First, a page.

These guidelines for policy-makers and other stakeholders lay out steps to review, analyse, develop, implement and measure a context-relevant OER policy. They guide but do not determine what governments and involved actors should do in a specific set of circumstances. Instead, they provide a comprehensive framework for governments and institutions to set out their vision and the scope of their policy, then develop a policy masterplan and launch it….”
“The TK Notice is a proposed digital identifier (mark/symbol) that offers a new option for the identification and recognition of Traditional Knowledge (TK). As a symbol with specific rules of use, it can function as an automatic digital tag that can be attached to information and data that comes from or includes TK. When TK material with an attached TK Notice is added into databases or other digital repositories, there is a visible notification that there is accompanying cultural rights and responsibilities that need further attention for any future sharing and use of this material.
The TK Notice is intended to be a collective notice and an initiative to elevate recognition of the cultural significance, importance and often placed-based nature of TK. In this sense, the TK Notice is identifying the unique nature of material.
The TK Notice is different from the TK Labels. The TK Notice is a singular notification with rules of use. It is not adaptable, unlike the TK Labels. It seeks to address a misperception that all knowledge arises out of, or comes from, a universal and collective ‘commons’. The TK Notice can be applied as a general stand-alone notice or it can indicate that TK Labels are in development and their implementation is being negotiated.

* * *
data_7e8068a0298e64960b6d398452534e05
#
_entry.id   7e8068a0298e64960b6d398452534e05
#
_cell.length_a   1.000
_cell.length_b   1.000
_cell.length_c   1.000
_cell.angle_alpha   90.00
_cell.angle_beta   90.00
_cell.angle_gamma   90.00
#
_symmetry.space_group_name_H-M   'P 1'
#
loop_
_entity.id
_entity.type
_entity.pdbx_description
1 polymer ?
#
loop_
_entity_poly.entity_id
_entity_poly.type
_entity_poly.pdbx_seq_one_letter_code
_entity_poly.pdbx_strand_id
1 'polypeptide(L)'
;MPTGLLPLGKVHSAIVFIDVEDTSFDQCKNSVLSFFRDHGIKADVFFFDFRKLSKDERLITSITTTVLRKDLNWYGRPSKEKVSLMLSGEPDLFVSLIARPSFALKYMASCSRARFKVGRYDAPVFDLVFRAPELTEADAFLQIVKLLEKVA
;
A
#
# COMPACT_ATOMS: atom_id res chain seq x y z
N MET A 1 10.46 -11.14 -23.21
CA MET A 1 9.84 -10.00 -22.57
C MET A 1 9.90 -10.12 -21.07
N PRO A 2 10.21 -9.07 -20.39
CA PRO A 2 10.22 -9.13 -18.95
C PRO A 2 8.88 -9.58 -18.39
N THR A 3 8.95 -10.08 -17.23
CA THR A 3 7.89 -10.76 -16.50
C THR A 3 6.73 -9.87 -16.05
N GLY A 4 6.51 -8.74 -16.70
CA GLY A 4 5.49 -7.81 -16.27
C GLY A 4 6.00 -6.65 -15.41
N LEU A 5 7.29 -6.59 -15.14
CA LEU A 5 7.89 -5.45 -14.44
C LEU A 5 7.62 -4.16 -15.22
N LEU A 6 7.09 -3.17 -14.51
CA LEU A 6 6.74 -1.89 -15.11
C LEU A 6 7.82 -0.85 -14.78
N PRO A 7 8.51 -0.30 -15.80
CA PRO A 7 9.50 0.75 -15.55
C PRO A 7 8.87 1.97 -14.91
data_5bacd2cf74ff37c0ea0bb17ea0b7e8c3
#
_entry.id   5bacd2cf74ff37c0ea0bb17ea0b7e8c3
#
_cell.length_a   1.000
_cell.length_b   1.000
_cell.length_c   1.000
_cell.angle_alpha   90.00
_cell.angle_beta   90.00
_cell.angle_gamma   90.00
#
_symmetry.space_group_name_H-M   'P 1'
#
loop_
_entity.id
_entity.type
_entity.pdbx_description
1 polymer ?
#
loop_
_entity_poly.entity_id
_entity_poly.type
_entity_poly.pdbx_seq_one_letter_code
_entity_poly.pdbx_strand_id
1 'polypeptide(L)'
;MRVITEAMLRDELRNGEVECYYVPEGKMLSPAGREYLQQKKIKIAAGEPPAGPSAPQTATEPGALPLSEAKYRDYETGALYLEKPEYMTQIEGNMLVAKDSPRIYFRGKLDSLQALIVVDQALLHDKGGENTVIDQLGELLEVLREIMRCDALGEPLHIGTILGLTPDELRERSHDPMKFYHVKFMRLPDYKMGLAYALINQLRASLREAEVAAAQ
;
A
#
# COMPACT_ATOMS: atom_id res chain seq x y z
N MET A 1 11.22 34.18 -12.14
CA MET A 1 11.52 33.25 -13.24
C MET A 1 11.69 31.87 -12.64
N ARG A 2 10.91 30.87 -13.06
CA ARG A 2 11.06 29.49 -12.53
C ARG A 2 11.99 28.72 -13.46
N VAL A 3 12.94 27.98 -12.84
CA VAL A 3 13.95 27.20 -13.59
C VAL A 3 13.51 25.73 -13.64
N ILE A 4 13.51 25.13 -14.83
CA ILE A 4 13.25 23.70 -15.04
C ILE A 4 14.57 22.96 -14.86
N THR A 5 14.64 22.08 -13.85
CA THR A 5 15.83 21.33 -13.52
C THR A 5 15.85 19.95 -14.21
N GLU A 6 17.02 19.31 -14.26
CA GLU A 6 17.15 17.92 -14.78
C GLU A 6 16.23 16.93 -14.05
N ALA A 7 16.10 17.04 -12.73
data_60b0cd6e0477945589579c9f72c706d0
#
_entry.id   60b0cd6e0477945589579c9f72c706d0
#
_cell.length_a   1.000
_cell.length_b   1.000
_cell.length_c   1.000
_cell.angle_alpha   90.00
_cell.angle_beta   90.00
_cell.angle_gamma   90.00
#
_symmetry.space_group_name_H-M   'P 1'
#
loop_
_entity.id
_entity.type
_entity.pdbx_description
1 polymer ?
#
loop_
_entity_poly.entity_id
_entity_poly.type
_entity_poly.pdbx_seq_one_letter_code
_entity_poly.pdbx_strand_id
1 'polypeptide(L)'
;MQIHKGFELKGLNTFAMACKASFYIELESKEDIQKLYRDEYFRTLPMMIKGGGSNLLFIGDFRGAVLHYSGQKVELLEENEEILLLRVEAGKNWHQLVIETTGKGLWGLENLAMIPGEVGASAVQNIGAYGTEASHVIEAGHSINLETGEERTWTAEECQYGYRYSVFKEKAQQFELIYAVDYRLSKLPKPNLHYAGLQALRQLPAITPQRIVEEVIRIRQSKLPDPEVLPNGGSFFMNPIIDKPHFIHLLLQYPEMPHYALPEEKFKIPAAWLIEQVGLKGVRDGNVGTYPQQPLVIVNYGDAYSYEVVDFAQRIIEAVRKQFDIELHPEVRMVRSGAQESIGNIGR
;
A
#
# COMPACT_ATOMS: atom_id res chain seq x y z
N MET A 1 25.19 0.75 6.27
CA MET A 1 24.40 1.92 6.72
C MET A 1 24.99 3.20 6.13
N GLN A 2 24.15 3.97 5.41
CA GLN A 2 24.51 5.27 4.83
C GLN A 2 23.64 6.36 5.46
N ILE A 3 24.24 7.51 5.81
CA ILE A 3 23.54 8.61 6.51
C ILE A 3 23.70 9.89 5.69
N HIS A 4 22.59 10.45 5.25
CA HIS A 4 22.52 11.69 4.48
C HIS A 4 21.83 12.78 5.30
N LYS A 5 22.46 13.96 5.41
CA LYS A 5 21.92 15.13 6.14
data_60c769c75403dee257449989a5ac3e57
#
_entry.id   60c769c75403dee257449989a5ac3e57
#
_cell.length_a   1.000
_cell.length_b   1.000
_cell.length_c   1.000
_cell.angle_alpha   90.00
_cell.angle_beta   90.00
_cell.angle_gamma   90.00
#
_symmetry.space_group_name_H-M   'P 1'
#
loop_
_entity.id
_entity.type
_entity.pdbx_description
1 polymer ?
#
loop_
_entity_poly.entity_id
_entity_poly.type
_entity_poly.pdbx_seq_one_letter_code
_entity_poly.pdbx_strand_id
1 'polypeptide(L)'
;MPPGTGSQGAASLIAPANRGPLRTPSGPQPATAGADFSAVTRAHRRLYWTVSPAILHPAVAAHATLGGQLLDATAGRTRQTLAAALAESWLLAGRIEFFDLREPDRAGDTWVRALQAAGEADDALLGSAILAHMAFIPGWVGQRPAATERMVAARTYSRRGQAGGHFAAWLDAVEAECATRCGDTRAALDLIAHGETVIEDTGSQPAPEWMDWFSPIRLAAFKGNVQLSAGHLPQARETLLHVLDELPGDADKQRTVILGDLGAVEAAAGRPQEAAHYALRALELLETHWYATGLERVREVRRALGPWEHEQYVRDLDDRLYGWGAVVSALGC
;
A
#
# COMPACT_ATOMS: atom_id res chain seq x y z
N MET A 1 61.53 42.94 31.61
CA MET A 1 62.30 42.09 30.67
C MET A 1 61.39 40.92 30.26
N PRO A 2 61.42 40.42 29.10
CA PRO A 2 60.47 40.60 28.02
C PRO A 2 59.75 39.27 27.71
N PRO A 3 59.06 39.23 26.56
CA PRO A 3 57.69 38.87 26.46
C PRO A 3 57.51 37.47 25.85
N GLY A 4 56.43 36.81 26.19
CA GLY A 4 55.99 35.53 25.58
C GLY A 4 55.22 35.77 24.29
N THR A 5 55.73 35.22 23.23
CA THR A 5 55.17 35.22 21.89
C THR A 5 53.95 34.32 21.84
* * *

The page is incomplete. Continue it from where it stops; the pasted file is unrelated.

The TK Notice is under collaborative development.”
“As members of the National University of La Plata, with institutional responsibilities in the visibility of scientific production, we express our concern over the decision of the Ministry of Education, Culture, Science and Technology of the Nation to actively participate in the so-called Coalition S , an international alliance that promotes open access to scientific-academic publications, but under the “charge for publishing in open” (APC) model. Adherence to this system represents an unnecessary millionaire expense, which is also paid with public research funds….”
“The Academy of Science of South Africa (ASSAf) – during October 2016 until October 2019, conducted a landscape study (Academy of Science of South Africa, 2019) of what is happening on the continent in terms of Open Science and progress made regarding Open Access. This formed part of the pilot African Open Science Platform, in preparation of building an actual platform addressing the collaborative needs experienced by scientists in addressing the United Nations Sustainable Development Goals.